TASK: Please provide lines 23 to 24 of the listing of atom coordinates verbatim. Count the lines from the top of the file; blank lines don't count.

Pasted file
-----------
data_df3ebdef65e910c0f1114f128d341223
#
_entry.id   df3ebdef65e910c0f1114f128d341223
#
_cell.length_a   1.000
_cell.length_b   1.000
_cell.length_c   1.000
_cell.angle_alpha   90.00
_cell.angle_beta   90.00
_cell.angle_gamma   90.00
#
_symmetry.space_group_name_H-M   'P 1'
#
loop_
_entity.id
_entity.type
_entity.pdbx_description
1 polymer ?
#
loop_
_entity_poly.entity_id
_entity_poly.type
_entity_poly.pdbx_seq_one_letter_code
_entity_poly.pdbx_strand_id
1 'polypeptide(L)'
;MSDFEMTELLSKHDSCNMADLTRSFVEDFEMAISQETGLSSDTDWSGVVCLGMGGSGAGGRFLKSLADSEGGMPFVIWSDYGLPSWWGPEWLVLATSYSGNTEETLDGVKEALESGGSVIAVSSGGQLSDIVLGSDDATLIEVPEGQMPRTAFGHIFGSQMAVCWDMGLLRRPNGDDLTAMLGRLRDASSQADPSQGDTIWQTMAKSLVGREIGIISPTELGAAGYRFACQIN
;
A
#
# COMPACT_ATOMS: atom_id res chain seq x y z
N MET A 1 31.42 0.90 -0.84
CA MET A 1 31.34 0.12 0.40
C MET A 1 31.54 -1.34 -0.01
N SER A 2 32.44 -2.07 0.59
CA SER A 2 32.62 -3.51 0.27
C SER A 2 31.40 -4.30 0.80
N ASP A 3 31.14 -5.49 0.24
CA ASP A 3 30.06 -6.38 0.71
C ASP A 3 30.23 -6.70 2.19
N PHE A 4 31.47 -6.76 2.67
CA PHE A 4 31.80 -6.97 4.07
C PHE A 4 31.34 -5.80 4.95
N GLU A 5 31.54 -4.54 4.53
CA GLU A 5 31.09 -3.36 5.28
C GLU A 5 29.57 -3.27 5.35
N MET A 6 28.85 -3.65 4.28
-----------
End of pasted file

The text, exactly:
_entity_poly.pdbx_seq_one_letter_code
_entity_poly.pdbx_strand_id